At 11:00, in a small coffee house on the outskirts of Paris, France, Jean Sivoya waited patiently for his date, a woman named Louisa who was supposed to meet him two hours earlier. The stone walls and wooden floorboards of the Café seemed to breathe of deep history. The boundaries of the simple meeting place, situated so close to the Sorbonne, were alive with stories.
Jean considered the sidewalk terrace that looked out on to a tiny square, where a couple who had been here for hours danced romantically. He had switched from coffee to wine twenty minutes ago and paid the eight Euro for the Chateau Morgan, throwing caution into the wind.
He had taken a taxi three hours earlier, not wanting to be late for his first date to the Café. Now Jean was getting ready to call another. He would have done so had he not been interrupted by the clacking of high heels running at an ill-advised speed, straight toward him.
He looked up and saw her, a vision of loveliness wearing a gold chiffon dress that billowed as she ran toward him. Her face was an inverted triangle; her legs, two spindles in high heels and her arms steadied her like wings as she approached.
“Are you Jean?” she yelled, trying to slow herself down. The romantic dancers released each other and turned toward them, gawking unapologetically at the young woman who disturbed the ambiance of their romantic evening. Jean rose to his feet, arms positioned to catch her, lest she fall of trip.
“I am Jean,” he said, nervously. He bit his lip, embarrassed. The entire café was staring at them now.
She was breathless; Jean saw that the beautiful girl was flushed from her exercise; she must have been running for some time. She wore no makeup, but never had he seen such amazing eyelashes. The color of her eyes was watery green; her skin, pearlescent.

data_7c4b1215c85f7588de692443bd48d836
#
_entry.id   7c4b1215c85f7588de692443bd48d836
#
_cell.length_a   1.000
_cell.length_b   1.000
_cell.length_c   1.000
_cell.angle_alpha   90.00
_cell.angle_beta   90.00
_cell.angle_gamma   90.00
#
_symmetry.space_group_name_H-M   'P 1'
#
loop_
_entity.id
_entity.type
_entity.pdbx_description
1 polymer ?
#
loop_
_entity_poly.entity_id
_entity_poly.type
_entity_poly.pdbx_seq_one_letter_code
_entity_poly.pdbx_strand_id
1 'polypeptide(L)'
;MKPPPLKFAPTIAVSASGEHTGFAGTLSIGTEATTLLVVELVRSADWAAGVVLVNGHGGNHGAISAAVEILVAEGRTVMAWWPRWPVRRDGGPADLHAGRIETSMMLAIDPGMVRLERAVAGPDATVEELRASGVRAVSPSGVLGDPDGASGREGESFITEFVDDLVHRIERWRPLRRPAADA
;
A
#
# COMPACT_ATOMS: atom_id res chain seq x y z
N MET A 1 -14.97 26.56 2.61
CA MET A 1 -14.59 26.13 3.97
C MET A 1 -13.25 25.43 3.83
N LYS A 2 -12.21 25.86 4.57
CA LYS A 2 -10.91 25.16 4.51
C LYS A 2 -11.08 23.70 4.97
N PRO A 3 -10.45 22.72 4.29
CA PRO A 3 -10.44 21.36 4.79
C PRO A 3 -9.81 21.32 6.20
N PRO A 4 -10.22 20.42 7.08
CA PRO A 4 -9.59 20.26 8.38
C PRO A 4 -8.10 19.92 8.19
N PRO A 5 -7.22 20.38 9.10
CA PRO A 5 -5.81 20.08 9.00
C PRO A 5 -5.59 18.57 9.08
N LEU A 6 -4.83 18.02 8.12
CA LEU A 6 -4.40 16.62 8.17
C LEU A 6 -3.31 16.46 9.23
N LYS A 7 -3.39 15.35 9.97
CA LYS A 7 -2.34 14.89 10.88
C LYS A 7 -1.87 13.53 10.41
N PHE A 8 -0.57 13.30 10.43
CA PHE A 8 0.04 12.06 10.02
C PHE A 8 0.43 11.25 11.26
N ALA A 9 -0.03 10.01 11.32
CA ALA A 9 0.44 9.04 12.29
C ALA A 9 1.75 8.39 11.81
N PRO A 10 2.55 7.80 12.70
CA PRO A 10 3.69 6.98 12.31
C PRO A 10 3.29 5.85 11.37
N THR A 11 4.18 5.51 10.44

“You’re not going to believe what happened to me,” she said, trying to catch her breath.
“Please,” Jean motioned to a black steel chair, hoping the girl would be seated.
She sat quickly, placing both of her hands on her heart. He saw her delicate white hands settle like doves against the plunge of gold chiffon; she suddenly leaned forward and took his hand. With intimate speed, she placed it between her breasts. “Feel my heart beating,” she whispered.
“Honestly, you will not believe what just happened.”
Jean’s lips felt numb; his own heart raced at the feel of her skin. He couldn’t think of anything to say, and when she released his hand it fell, limply to his side. He was embarrassed. Her mouth, a cupid’s bow, moistened with a gleam of gloss, asked him if he would mind if she told him her story. “It is the story, after all,” she said. “That led me here. Poor darling, did you think I wasn’t coming? I am two hours late! Nevertheless, I am here now, am I not?”
Jean nodded in agreement and looked over his shoulder for a waiter. A tall, aproned man dove behind a curtain, trying to pretend he wasn’t staring.
“I was in Los Angeles just yesterday, you know,” she began. “The city is very difficult to understand. It has quite a lot of people living there and none of them seem to care much for one another. Nevertheless, I was there. Might I have a sip of your wine?”
Jean forced himself to stop watching her mouth. “Yes,” he said, sitting up straighter. “I was just trying to summon a waiter…” He looked around again and saw the waiter at another table. Jean cleared his throat in an attempt to call him over. The waiter walked toward them, but turned back to the bar when Jean signaled for another glass of wine to be brought.
She put the wine glass down and exhaled.